Miley Cyrus Brings Her Dead Petz for a Messy, Psychedelic Performance in Detroit: Live Review

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Every time I attend a Miley Cyrus show, I can’t help but think about the night I saw her for the very first time.

It was five summers ago. She was dancing next to me at Vain, a now defunct electronic music club a few blocks down the road from the Fillmore Detroit, where we're currently at. In town that summer to shoot the film LOL, Cyrus was wearing nothing but black gym shorts and a cut-off T-shirt at an otherwise upscale club, appearing bolder, rawer and braver than the Hannah Montana persona that shaped her childhood career. While lost in a flurry of techno beats, Cyrus flashed her trademark smile and threw her hands up in the air, with the aura and tenacity of a teenager who had finally found her calling.

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That night signified an important moment in pop culture, but we had no idea how important it would become.

“Detroit’s where I felt like I really grew up," Cyrus later told Rolling Stone in a 2013 cover story interview. "It was only for a summer, but that's where I started going to clubs, where I got my first tattoo.”

Detroit changed Cyrus and there’s no denying it. Since her summer in the Motor City, she carved out and perfected the shock-pop diva mentality that today’s world both loves to hate and hates to love, a mentality so fixated that she continues to one-up herself as if to tease, “You haven’t seen the wildest part of me yet.”

And Saturday night (Nov. 21), she made that very clear at her Fillmore Detroit show, which marked Cyrus’ first return to Detroit proper since that pivotal summer of 2010 (last year’s Bangerz tour stopped at a nearby suburb). Flanked by her Dead Petz -- aka members of The Flaming Lips -- Cyrus took an arena-sized performance and crammed it into a club venue for the second stop of the ultra-psychedelic Milky Milky Milk tour, going so overboard and so over the top that no other pop star on earth, not even Madonna, could match its excessive nature. But it didn't work as planned.

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Running just over two hours in length, the show fell somewhere in the middle of a Flaming Lips stage prop convention and a bad acid trip, the kind where you see things that can never be unseen and later on you wish you could. As Cyrus and her Dead Petz opened with a mashup of “Party in the U.S.A.” and “Dooo It,” the Fillmore was filled with giant “Do It!” balloons in traditional Flaming Lips style -- so many, in fact, that the stage was completely hidden for several minutes. While the set largely focused on the 23-track psych-pop selection of Miley Cyrus & Her Dead Petz, a few earlier catalog numbers snuck their way in, like “Love, Money, Party” from Bangerz.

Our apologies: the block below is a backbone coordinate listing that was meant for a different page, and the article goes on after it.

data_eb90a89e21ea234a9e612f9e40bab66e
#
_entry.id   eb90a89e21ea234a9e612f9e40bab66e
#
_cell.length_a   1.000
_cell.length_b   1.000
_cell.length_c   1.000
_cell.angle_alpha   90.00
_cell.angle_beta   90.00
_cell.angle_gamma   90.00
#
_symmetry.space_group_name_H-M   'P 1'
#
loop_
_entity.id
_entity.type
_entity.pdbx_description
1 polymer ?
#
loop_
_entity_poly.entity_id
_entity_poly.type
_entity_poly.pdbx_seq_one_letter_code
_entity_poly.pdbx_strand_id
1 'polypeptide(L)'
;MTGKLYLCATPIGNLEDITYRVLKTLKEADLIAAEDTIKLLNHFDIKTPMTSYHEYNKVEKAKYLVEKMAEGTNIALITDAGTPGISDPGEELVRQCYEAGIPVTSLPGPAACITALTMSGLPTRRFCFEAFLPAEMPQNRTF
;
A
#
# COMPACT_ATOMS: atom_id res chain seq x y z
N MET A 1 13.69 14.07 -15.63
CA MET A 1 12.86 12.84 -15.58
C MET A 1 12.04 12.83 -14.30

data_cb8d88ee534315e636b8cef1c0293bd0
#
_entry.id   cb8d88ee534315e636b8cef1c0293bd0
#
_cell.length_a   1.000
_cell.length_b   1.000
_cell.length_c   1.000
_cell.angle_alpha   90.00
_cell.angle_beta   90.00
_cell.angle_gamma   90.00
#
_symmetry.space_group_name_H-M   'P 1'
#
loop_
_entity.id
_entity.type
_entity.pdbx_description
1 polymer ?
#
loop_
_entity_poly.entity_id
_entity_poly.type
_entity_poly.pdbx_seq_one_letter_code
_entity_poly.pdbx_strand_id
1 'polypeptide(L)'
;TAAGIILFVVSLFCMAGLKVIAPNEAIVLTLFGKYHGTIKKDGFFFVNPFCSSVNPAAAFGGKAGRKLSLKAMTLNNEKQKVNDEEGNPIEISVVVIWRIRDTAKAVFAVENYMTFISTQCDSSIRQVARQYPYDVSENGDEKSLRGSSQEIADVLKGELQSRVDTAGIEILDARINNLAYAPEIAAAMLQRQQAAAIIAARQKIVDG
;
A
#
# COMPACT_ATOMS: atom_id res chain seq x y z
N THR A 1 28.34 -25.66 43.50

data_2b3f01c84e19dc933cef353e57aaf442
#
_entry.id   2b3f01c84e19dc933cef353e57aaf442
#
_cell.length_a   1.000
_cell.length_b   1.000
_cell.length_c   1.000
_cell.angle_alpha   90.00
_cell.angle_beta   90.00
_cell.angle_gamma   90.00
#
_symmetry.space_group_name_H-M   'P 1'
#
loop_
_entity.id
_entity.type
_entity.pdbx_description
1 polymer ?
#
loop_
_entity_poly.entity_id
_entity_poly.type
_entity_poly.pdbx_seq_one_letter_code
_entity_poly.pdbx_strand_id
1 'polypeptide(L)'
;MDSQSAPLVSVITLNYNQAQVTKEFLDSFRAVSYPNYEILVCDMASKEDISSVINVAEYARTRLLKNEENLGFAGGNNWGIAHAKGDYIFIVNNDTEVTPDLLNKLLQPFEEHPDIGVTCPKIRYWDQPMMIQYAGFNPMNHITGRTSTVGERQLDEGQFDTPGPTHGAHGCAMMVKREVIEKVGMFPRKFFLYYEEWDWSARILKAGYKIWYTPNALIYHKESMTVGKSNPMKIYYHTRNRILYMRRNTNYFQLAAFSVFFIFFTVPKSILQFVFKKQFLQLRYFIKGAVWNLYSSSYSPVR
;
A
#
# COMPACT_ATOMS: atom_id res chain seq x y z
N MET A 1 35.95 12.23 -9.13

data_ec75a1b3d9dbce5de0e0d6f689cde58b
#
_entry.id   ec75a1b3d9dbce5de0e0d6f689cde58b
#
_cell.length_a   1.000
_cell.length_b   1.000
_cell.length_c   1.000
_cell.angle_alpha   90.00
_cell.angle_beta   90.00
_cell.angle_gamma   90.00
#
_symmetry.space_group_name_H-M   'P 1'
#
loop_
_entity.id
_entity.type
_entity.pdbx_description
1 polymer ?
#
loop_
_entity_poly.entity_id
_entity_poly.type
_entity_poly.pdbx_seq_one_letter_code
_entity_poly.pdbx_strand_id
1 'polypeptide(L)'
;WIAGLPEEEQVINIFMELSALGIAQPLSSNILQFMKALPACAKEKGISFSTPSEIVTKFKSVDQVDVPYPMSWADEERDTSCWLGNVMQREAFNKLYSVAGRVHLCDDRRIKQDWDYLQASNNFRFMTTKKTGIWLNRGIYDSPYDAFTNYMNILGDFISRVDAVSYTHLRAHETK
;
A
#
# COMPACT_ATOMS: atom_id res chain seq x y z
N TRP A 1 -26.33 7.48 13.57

Cyrus openly admitted to being drunk -- “my birthday is in two days,” the almost 23-year-old reminded the crowd -- and often lost energy, giving the performance the feel of a middle school science fair gone astray. Singing (and sometimes shrieking) at the top of her lungs while dressed in outfits that ranged from a sun to a moon to a baby and even a slab of butter, Cyrus used her flamboyancy as a means to encourage fans to be different.

“No one is going to judge you here because all of us are freaks,” she said shortly after stripping off her sun costume to don an acoustic guitar.

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By the end of the set, Cyrus had dedicated poignant love songs to a number of pets both dead and alive-- her blowfish (“Blowfish, if they only knew you like I do!” she cried with passion), a friend’s cat who recently passed away, her faithful dog companion Floyd, who also recently passed away -- and lectured her audience on the importance of having compassion toward animals.

She fell to the ground in a heap of emotions, time and time again, and often found herself lost in nostalgia (there was talk of getting hamburgers as a child with her father, Billy Ray Cyrus, but the moral of the story was left untold). At one point, Cyrus even channeled her inner Daft Punk, silhouetted by the glow of a giant disco ball as she danced away to “Tiger Dreams” in a silver sequined body suit paired with a silver helmet.

Yet all of the confetti, streamers, rainbow lights dead animal eulogies could stop the show from being scattered to the point of sloppiness. It was as if the band got together and jokingly decided to go on tour, winging the entire agenda without a single rehearsal. Perhaps that was the idea, though, to throw all seriousness out the window, because Cyrus made it clear -- over and over -- that she and her band were here for one reason only: to have a good time. And they did, or at least Flaming Lips lead vocalist Wayne Coyne had a good time.

Coyne, 54, backed Cyrus like a personal cheerleader, taking photos like a doting father and hugging her with every chance he got. The two paraded around onstage, their chemistry electric, while the rest of the Dead Petz all but faded into the background. With Coyne’s musical role largely converted into a supporter role, the band members actually making music seemed completely unconnected and detached from their surroundings -- it’s as though they didn’t even exist.

But it’s hard to compete with Coyne, an enigmatic frontman trained to entertain, and Cyrus, who shows us time and time again that we’ll never see how high her freak flag can actually fly. Dressed as a “pornicorn” to close the evening (a “pornicorn” is a combination of a sparkly purple wig, unicorn horn, sunglasses, giant strap-on dildo, prosthetic breasts, and a rainbow tail), the final number -- a very fitting “We Can’t Stop” -- proved that this is her party and she can do what she wants to.

Miley Cyrus & Her Dead Petz - Saturday, Nov. 21 / Fillmore Detroit Album Review